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Images from the Free to Use and Reuse set of African American Changemakers

Remember the Ladies: African-American Women and the Fight for Rights

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When studying African American history or developing events for African American history month, many focus on notable people such as Frederick Douglass, Malcolm X, Martin Luther King or John Lewis. And their accomplishments are certainly worth studying and celebrating! However, to borrow from a letter Abigail Adams sent to her husband during the Revolutionary War, we should also “remember the ladies” who stood shoulder to shoulder with the men on the front lines and sometimes took leadership roles.

One of the Free to Use and Reuse sets of public domain images features African American Women Changemakers. The women included in this have played major roles in the fight for civil and voting rights, in the fine and performing arts, and in the classroom or academic community.

Use these questions, along with items from the set, to stimulate a discussion on the role of African American women in history:

  • Ask students: What roles have women played in major historical events? Consider how these women contributed to the success of these historical events.
  • Encourage students to think about why these women may not be included in their text books.
  • Ask them to consider what makes a person a changemaker.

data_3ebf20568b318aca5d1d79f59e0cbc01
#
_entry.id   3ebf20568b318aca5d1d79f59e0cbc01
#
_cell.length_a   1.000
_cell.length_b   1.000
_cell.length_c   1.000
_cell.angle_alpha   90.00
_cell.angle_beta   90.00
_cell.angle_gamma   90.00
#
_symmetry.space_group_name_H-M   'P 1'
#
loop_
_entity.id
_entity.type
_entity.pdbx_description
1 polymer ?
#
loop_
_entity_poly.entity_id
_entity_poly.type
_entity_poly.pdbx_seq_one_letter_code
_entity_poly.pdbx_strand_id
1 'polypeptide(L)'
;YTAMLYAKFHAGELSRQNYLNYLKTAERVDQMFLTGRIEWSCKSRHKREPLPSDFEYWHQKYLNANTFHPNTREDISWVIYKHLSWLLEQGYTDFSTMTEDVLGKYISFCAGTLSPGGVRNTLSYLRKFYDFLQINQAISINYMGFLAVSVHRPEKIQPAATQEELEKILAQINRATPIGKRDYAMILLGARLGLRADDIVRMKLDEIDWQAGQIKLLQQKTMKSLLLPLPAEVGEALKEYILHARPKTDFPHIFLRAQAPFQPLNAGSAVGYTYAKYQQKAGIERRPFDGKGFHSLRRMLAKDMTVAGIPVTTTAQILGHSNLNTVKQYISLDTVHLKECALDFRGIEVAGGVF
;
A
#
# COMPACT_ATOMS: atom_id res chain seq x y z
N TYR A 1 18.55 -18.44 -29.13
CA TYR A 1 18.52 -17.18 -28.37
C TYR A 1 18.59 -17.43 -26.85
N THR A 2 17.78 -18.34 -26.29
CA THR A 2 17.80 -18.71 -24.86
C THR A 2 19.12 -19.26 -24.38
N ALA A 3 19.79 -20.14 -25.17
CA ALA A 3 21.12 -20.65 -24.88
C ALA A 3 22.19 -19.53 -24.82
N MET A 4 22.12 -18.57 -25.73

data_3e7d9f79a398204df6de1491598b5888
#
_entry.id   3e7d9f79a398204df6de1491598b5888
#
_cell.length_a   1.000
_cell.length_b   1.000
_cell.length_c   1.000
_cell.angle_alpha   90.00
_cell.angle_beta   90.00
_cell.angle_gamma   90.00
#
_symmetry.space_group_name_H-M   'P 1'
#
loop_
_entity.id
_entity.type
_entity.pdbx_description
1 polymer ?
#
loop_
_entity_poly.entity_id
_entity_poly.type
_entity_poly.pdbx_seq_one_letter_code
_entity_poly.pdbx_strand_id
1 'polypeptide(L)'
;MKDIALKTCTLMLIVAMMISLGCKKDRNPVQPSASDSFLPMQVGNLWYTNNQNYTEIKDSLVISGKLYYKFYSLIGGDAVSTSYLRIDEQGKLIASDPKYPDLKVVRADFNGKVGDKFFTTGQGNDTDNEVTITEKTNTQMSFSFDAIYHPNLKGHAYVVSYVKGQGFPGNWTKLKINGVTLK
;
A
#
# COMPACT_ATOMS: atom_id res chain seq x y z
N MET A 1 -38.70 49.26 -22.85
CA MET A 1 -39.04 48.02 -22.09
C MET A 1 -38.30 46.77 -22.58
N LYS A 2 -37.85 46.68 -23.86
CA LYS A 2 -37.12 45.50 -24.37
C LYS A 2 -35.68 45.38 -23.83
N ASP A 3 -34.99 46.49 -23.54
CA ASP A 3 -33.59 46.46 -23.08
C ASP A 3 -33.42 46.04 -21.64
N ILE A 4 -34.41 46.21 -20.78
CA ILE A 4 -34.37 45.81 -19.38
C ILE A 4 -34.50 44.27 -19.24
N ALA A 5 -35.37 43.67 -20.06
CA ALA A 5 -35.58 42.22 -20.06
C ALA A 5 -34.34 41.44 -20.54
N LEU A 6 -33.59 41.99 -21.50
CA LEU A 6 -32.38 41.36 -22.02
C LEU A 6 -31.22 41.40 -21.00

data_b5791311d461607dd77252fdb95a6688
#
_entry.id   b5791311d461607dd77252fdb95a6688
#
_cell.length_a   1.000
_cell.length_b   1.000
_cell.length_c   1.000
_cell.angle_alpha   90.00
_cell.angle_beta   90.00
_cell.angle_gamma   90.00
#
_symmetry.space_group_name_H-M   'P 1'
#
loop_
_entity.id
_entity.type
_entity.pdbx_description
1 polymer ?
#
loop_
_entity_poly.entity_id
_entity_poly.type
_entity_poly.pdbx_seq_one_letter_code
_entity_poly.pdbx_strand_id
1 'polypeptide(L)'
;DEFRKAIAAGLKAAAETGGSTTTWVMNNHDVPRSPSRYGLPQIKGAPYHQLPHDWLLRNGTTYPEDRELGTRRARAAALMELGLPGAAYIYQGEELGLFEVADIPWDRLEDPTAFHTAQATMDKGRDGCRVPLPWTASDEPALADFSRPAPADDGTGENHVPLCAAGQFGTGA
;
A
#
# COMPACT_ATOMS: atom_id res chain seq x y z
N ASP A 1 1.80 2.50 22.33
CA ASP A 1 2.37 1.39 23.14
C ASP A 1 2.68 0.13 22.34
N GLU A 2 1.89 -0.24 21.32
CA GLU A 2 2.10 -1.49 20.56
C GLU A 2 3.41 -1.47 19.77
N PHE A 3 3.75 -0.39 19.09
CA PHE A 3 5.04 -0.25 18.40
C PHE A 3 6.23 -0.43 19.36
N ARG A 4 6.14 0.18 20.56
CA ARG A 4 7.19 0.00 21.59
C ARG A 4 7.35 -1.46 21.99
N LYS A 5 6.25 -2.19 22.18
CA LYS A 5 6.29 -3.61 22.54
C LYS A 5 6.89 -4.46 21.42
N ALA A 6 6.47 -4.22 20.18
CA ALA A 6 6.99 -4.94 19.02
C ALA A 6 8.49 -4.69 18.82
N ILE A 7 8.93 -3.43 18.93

• What would they like to know about the women included in this set of changemakers?
  • Why do they think these women were documented through photographs, when in many cases they did not have the same rights as the men they worked with?
  • Allow time for students to research African American history. Who would they include in a collection of African American women changemakers? Why should they be included?

Want to include more information about African American women changemakers in your African American history month activities? Explore these posts from the Teaching with the Library of Congress blog:

How will you help your students “remember the ladies” during this African American History month?

Do you enjoy these posts? Subscribe! You’ll receive free teaching ideas and primary sources from the Library of Congress.

Comments (5)

  1. Is there a place to purchase a set of these pictures already printed with the identifying information?

    • At present there is not. You might want to reach out to the Prints and Photographs Division and see is there are plans for this or the other Free to Use and Reuse sets.

  2. I LOVE that you included Susie King Taylor in this wonderful list of changemakers. We are HOPING to have a square named after her in Savannah to honor her and her vital work. She was truly a changemaker in Georgia!

    • I hope you saw the blog post one of our interns did on her in 2022

  3. Hi I just came across this love the people u added and how u added other primary sources of them.

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